Just a third will get the treatment that is most likely to keep them alive.
The crisis in caring for sufferers is laid bare today by Pancreatic Cancer UK which reveals those with more common types of the killer disease are twice as likely to receive life-extending or potentially life-saving treatments.
Analysis by the charity shows less than ten per cent of people with pancreatic cancer have surgery compared with almost half of patients with all common cancers.
They will today demand action to address the injustice.
TV and radio presenter Nicholas Owen, 71, who lost his father to pancreatic cancer, said: “I know only too well how much change is needed for all of us affected by this disease.
“My father died in 1981 and since then, there have been very few new treatments introduced and precious little progress in the way that people with the disease are cared for.
“That must urgently change, and I am very proud to be a part of a movement paving the way towards that.”
Pancreatic cancer claims the lives of almost 9,000 people in the UK each year. The charity is fighting to ensure more people struck down by the disease receive life-extending or life-saving treatments and more trials are performed to improve survival rates.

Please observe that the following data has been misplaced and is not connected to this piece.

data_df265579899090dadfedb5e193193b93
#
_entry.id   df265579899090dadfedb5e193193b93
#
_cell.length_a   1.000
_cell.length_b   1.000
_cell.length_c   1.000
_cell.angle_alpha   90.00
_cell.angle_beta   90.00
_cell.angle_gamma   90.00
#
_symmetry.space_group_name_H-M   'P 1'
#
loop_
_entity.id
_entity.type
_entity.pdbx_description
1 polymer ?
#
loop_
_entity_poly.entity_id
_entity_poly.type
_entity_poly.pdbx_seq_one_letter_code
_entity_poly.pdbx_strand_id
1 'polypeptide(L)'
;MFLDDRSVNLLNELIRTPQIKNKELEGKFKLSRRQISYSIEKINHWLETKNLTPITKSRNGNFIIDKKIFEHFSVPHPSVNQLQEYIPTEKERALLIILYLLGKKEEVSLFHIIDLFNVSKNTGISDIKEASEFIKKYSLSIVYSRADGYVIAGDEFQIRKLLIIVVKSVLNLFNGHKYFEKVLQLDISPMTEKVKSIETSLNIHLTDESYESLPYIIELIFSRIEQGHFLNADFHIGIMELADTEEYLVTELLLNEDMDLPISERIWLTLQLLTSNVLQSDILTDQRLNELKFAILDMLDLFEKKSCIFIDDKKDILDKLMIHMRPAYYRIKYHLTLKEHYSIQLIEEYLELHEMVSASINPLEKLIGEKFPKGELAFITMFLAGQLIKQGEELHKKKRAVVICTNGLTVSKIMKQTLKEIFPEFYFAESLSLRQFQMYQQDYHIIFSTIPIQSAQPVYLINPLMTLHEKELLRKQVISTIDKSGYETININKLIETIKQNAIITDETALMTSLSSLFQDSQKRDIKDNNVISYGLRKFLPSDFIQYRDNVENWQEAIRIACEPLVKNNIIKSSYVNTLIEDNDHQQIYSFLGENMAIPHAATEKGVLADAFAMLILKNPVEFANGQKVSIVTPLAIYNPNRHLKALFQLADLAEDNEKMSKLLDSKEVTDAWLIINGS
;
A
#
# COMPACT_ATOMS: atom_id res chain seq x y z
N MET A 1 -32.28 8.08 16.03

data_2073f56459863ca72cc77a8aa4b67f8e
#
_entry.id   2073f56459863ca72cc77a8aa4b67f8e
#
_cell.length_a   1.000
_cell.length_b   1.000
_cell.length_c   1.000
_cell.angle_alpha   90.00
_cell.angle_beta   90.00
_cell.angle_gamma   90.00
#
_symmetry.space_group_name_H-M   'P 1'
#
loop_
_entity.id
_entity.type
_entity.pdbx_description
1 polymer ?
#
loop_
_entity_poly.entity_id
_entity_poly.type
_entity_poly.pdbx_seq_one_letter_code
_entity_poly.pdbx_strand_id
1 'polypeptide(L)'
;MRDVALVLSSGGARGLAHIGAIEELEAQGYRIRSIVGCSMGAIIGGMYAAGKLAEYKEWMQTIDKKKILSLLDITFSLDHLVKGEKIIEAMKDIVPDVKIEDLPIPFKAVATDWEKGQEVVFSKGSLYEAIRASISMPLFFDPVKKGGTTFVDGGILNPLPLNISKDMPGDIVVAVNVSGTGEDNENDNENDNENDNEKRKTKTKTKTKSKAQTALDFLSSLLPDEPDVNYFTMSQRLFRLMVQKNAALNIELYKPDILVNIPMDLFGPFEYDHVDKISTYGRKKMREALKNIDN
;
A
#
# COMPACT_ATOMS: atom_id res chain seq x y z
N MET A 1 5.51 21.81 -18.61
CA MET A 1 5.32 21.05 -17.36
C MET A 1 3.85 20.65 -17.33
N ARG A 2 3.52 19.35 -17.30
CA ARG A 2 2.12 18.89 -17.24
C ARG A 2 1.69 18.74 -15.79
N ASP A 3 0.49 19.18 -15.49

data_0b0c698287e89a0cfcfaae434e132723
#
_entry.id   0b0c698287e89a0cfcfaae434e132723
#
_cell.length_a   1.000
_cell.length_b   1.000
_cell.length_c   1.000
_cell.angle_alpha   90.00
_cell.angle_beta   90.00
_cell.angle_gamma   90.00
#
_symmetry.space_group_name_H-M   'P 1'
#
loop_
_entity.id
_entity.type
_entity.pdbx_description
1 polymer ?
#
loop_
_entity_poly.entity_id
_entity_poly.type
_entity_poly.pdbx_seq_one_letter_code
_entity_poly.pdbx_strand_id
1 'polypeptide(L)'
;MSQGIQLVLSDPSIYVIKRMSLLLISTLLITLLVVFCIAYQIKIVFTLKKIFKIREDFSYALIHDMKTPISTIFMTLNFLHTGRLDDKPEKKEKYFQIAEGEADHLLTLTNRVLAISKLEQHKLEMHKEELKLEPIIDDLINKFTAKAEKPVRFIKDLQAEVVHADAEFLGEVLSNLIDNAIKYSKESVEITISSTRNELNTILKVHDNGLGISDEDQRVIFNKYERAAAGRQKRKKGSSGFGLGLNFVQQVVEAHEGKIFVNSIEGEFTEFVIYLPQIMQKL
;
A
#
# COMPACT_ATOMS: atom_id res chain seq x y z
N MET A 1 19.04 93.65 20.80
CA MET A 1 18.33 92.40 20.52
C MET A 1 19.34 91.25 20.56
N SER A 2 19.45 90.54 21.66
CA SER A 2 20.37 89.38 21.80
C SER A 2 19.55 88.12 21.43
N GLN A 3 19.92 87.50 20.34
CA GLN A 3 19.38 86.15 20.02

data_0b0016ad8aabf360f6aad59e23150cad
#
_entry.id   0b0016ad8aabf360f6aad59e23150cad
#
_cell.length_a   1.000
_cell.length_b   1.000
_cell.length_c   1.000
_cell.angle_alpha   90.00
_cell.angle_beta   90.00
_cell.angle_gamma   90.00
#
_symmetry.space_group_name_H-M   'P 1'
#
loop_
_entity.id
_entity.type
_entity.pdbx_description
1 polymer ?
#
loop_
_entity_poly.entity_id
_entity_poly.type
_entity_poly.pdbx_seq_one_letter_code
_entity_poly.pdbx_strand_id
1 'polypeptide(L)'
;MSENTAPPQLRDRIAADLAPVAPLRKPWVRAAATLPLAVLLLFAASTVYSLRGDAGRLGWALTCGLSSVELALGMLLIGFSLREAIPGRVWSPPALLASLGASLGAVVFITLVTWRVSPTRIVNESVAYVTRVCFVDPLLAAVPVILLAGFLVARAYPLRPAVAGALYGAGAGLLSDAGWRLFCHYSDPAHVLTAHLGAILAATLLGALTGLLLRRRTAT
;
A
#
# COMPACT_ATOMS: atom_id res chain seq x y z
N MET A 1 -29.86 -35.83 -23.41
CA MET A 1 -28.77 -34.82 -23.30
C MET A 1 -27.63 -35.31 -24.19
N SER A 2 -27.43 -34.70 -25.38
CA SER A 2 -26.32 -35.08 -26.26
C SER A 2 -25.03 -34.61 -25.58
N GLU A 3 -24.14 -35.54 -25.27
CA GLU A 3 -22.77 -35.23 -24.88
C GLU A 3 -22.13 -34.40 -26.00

Eight in 10 sufferers are diagnosed at an advanced stage where life-saving treatment is not an option.
The call for action comes as the charity hosts a summit today showcasing innovative pancreatic cancer care from around the UK.
Chief executive Diana Jupp said: “Having a diagnosis is devastating for all patients, but seven in ten are then completely shattered by the news there is no way of treating their cancer.
“All they are offered is some relief for their symptoms, and they face an awful prognosis. We must now bring about a new dawn for people affected by the disease.
“More patients must receive treatment which will give them the best chance of living for longer, or surviving – and everyone diagnosed must receive the best possible treatment and care for them.
“To achieve this step change for people affected, we need patients to be diagnosed earlier and more treatment options for those who are diagnosed.”